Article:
Winning ways on broadband and waste

From: David Pollard, Psalter Lane, Sheffield.

I BELIEVE Sheffield councillors are widely adrift from the public they represent. At this moment, they are infuriating residents by removing key waste and green waste services to save about £1.45m, a sum paltry by comparison to the total budget of a metropolitan giant like Sheffield.

This is because we have been deprived of millions by central government bleat the spokesmen, yet this same council is planning to throw more than £12m away on the busted flush that is Digital Region. A total of £20m has been asked for across the South Yorkshire local authorities.

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This is quite clearly a failed project, its progenitors totally misunderstanding the telecommunications market and the role of British Telecom. The result is that the super-speed broadband service instead of being used by 1.5 million South Yorkshire residents, has probably not even got 10,000 users.

As it’s already cost £100m of public money, we have a right to judge that no more should be spent. They originally planned to put services in the areas of South Yorkshire that had poor broadband services.

Unfortunately they chose to serve the urban centres first, and now they have run out of money, so despite the £100m, there are still areas of South Yorkshire where the service is dire whereas the urban centres already have a reasonable service.

There is a solution to both the waste service issue and Digital Region.

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Cut the losses now of Digital Region and save £12m plus. Hand it over to British Telecom who will no doubt do a brilliant job at getting it into all of the region’s homes by charging us less than Digital Region and at the same time enable Sheffield Council to pay for our waste collection services. Everyone a winner.

Role reversal by Prescott

From: A W Clarke, Wold Croft, Sutton on Derwent.

THE BBC have seen fit to give a voice to the incoherent ramblings of Lord Prescott, first on Desert Island Discs and each day since. Enough already.

Is it the BBC’s intention that he is given as much air time as possible in order that he can steal a march on his rivals for the election of Police Commissioner for Humberside?

One is forced to ask if Lord Prescott can fully explain why, bearing in mind that he was very much against the job while in Parliament, he now thinks that it is worth standing for the role (Tom Richmond, Yorkshire Post, February 18).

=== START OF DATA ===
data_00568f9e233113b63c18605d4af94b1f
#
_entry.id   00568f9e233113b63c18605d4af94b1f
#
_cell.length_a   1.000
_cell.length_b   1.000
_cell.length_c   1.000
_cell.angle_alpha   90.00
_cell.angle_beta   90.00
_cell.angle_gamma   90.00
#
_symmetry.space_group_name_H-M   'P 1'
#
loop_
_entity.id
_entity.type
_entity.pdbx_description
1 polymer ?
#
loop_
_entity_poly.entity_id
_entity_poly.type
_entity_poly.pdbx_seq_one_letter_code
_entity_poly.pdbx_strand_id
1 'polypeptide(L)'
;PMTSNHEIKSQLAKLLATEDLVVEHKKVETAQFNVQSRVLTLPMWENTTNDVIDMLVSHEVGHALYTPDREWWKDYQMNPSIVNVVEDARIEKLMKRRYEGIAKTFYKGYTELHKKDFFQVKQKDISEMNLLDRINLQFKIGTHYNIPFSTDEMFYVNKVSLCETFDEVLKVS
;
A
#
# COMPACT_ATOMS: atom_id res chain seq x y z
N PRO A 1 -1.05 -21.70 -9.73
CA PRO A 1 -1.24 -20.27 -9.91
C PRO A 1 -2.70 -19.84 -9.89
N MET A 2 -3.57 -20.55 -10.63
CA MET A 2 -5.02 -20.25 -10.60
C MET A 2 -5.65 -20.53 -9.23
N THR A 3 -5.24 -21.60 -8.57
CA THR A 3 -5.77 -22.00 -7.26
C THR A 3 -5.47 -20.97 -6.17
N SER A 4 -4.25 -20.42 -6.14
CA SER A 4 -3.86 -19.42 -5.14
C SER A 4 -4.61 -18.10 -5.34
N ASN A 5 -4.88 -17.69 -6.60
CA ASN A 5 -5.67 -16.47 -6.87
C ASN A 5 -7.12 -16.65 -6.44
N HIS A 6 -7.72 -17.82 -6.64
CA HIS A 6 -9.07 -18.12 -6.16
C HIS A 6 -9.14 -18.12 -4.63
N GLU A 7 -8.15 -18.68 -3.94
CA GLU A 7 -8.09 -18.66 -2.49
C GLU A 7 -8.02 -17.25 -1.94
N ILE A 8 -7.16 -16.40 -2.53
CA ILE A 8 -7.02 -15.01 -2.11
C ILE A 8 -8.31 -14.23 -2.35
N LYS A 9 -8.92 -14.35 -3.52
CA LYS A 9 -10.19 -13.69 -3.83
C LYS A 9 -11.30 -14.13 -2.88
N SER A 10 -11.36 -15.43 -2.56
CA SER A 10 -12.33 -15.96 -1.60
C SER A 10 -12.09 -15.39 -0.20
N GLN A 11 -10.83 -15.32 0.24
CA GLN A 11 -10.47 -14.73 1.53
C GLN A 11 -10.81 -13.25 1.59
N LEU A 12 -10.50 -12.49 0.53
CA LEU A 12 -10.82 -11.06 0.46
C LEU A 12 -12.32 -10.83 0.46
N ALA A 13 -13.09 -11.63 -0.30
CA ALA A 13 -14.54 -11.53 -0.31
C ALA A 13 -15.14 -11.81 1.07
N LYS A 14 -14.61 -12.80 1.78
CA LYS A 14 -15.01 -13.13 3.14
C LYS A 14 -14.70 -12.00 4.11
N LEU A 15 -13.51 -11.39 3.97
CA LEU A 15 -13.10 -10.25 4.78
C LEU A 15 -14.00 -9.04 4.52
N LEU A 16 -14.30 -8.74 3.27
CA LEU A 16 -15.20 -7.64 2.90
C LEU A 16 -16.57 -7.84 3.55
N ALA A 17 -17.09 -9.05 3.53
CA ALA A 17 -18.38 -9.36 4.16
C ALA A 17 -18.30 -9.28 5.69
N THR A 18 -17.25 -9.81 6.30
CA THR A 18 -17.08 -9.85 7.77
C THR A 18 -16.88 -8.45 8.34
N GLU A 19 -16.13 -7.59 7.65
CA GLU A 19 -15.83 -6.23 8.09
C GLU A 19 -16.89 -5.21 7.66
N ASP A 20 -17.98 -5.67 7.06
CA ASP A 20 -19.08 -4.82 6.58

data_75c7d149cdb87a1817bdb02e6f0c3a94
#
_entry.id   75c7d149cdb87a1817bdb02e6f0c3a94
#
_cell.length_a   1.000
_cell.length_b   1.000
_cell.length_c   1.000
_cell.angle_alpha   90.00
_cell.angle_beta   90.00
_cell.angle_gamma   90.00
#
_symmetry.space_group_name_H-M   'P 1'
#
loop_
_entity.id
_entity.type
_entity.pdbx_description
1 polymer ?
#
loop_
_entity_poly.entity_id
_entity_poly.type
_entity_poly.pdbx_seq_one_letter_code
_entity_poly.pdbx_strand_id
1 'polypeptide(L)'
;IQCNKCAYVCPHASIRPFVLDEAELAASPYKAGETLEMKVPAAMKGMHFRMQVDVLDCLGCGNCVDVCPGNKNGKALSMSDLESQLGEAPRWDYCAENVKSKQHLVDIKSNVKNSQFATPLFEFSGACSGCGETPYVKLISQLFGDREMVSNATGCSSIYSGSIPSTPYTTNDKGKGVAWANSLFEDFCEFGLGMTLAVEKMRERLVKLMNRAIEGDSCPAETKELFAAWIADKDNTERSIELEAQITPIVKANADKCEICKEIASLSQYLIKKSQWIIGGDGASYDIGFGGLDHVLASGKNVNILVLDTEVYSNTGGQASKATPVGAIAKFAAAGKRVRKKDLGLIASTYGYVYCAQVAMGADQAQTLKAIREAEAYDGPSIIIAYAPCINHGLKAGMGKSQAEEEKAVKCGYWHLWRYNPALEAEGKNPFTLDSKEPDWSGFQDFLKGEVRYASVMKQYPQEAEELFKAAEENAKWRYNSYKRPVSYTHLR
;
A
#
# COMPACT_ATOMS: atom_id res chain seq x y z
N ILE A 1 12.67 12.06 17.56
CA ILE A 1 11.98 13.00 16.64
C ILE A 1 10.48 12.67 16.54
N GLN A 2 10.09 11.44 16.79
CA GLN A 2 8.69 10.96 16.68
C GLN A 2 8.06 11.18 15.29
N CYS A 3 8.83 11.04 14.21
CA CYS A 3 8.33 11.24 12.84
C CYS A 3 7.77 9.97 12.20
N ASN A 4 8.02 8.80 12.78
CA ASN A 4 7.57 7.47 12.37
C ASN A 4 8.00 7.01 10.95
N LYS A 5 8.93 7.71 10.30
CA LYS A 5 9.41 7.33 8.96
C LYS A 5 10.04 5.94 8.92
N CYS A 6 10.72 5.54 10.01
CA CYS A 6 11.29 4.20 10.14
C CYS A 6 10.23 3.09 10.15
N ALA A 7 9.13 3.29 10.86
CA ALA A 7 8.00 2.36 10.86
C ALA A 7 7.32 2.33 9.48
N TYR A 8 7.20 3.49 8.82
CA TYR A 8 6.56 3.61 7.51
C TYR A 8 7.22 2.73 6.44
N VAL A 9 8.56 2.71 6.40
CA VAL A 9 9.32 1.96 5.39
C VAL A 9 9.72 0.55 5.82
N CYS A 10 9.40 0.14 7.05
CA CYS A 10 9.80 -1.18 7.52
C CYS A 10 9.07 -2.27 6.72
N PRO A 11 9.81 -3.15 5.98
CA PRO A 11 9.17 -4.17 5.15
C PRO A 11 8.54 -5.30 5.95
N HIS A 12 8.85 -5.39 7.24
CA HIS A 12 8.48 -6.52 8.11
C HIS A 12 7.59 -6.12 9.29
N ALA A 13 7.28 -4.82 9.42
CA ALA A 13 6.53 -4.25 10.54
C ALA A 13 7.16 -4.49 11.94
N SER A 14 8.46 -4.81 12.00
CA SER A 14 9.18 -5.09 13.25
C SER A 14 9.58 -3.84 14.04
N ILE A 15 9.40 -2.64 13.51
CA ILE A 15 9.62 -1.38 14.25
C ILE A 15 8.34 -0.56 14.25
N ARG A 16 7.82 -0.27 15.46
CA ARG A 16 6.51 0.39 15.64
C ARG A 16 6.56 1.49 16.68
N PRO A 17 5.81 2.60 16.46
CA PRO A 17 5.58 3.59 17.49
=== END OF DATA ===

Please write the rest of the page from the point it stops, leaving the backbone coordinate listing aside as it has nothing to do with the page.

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Lord Prescott claims that his wife Pauline wants him to stand. Poor Pauline is to blame is she? Just as she was when he was reluctantly forced to accept a peerage. I think that the voters of Humberside must surely, by now, have rumbled Lord Prescott.

From: David McKenna, Hall Gardens, Rawcliffe, Goole.

I WRITE concerning the pre-occupation of the Lord Prescott and his newly-found ambition to become elected police commissioner in Humberside.

Our ex-New Labour colleague has discovered yet another ruse to continue making money – and fools of us all.

It is quite amazing to look at the lack of principles of this candidate – a man who once voted against the Common Market before becoming an out and out pro-European.

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If we are to have elected police commissioners, then they ought not to have any connection at all with politics. We saw in the Blair years how destructive this was. They need to be people of proven worth who have not constantly changed tack to suit their ambition and bank balance.

I contend that the Lord Prescott should not be on the shortlist.

Those who pay less in...

From: Duncan Anderson, Mill Lane, East Halton, Immingham.

THERE’S a lot of talk about civil servants who are self-employed and being paid through their own company. The argument goes they are paying less tax, both directly and indirectly.

It should be noted this is quite common outside of the Civil Service. You’d expect plumbers and builders who provide their own equipment and have to buy tools and materials at trade prices to be self-employed.

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But what about somebody who has worked for the same company for several years and doesn’t supply or provide any equipment or materials, they only provide their services, as any PAYE employee does.

As everybody is aware, they pay less taxation, either directly or indirectly.

The question that needs answering is this: are these people entitled to the same level of benefit from the state? After all, they have paid in less – should they get the same as somebody on PAYE who has contributed more through direct and indirect taxation?